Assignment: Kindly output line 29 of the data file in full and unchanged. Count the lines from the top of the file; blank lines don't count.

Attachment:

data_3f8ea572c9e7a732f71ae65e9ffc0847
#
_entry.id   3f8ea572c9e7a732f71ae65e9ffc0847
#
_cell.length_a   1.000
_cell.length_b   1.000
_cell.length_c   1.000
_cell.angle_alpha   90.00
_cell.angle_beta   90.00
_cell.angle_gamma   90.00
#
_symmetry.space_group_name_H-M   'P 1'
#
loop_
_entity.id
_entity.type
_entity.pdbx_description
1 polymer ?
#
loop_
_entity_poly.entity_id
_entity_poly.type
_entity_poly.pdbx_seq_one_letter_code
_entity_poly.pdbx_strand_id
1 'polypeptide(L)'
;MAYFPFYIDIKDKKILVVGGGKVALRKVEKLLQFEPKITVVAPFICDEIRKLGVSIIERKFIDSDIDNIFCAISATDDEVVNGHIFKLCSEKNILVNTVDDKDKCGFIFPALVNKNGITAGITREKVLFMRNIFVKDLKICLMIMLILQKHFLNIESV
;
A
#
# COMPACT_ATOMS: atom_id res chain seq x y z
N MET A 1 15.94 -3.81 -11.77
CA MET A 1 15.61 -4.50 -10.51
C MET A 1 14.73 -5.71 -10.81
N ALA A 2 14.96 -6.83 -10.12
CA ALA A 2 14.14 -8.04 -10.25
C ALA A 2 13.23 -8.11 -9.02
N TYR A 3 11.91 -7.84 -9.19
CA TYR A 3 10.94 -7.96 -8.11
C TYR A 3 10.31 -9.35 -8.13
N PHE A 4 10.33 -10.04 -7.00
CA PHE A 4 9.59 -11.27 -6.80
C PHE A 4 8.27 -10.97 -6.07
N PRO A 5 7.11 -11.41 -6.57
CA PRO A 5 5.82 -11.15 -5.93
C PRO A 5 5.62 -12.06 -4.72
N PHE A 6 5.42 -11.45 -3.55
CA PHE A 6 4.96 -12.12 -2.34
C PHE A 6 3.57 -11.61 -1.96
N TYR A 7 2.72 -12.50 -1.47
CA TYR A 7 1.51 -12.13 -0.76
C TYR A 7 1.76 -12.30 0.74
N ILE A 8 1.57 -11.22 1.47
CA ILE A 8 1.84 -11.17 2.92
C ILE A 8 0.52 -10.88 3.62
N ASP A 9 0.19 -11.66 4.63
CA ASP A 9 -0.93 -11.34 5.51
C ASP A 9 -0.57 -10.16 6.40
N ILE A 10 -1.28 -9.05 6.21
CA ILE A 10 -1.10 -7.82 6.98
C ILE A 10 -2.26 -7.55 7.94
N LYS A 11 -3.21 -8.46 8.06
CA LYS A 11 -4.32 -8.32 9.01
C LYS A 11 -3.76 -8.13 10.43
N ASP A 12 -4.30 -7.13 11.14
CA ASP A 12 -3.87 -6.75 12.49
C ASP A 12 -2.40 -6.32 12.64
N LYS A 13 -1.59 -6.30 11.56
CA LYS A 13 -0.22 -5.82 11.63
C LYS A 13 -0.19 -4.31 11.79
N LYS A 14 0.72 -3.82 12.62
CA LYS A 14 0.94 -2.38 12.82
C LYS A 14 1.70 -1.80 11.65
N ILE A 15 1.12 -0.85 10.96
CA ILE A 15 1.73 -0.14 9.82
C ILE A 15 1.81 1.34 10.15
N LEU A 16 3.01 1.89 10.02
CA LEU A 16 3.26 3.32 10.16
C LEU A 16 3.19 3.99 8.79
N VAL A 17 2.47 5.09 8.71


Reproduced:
#